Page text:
He was well prepared when he came to set.

I did not have to spend a lot of time with him trying to direct him, but yes, we would have discussions and chats.

Another thing is that Sonchiriya was an ensemble.

I noticed that Sushant was very careful. He knew that if his scene was with a stalwart like Manoj Bajpayee, he would have to raise his game to be in sync with this guy and he worked at it.

It was very easy working together, but the elements were against us.

We were shooting in very difficult conditions.

It was hot, but the nights would be extremely cold. The locations were very tough to reach.

But those difficulties just vanished when we were trying to do the scenes. He was completely on the ball.

Would he share his inputs?

Yes, all the time.

I would break the scene before we would shoot it and there would be a lot of exchange.

He would come up with suggestions and tell Ranvir, this is what I want to do, should I come from here...

He made a lot of contribution to his character and to the scene like any actor should.

Which scenes in Sonchiriya do you think brought out the best in him?

There were two or three scenes which were very difficult for him and I remember he was very edgy and nervous about how they would happen.

There is this scene after the character Natthi dies.

It's night time and they are walking and Lakhna has sort of a breakdown because it stops making sense to him... what they are doing and where this would lead.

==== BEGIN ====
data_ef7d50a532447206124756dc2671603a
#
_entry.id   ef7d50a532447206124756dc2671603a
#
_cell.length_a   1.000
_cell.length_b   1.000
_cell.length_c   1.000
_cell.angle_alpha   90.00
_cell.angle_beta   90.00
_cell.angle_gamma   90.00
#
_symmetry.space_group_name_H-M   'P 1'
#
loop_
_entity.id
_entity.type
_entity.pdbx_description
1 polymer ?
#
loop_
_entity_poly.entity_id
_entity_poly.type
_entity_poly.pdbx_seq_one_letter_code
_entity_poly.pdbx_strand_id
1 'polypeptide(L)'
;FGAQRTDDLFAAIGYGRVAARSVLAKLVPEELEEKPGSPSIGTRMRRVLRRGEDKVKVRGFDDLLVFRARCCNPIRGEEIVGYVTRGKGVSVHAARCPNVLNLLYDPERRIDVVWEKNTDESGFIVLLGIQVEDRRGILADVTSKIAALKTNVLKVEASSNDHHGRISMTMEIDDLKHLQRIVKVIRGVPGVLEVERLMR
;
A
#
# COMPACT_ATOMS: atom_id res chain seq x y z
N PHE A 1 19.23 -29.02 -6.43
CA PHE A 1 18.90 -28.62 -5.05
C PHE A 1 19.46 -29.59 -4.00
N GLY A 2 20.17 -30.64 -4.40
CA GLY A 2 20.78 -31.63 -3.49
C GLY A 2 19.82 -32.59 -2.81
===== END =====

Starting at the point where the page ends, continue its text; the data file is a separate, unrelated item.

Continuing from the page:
Before the shot, Sushant was completely shaken.

He came out of the vanity van and talked to me about it.

He was very edgy and nervous about it but he pulled the scene extremely well.

There's another scene which was Manoj's scene in the beginning of the film, where Manoj comes and says that tomorrow, they would go to this village to loot. That was Sushant's first scene with Manoj.

I was also struggling about how Lakhna would behave with the character of Dadda, setting their equation right.

It is a scene where he is contradicting what Manoj's character is saying. He can sense that something is wrong... obviously, it is revealed much later in the film.

Dadda Maan Singh is supposed to be this undisputed leader. You don't question him, you just do what he says. So I was really confused about how he would play it and I told him so. Sushant thought about it and said let me do something and he did it bang on.

He got it perfectly right.

Any other anecdotes from the sets of Sonchiriya?

I remember the climax. We shot in extremely difficult conditions.

It was hot and dusty, plus a painfully, slow shoot.

We had about 40/50 fighters shooting at each other and every time a bullet went off, there was so much dust. We were literally eating dust!

It was in 44 degrees at 9 am.

Every shot was taking 45 minutes to set up.

What happens is when the pace of the shoot is very slow and the conditions are difficult, actors tend to get cranky.

We have the benefit of wearing big hats, but actors cannot as they are in make-up.

Still, Sushant was cheerful and joking and chilling on set. He was not sitting under a shade or under an umbrella.

When I would ask him, Sushant, are you ready, he would pick up some dust from the ground and throw it on his face and say, I am ready.

It's incredible to see actors who are very kind and do not throw tantrums.

He did a lot of good films, but he never got his due as an actor.

His films like Shuddh Desi Romance and Kedarnath were reasonable successes.

You are not going to find success all the time and you will feel insecure when your film fails at the box office, but that's a part of the game. You just deal with it and move on.

Maybe the problem was something else and not so much about his career.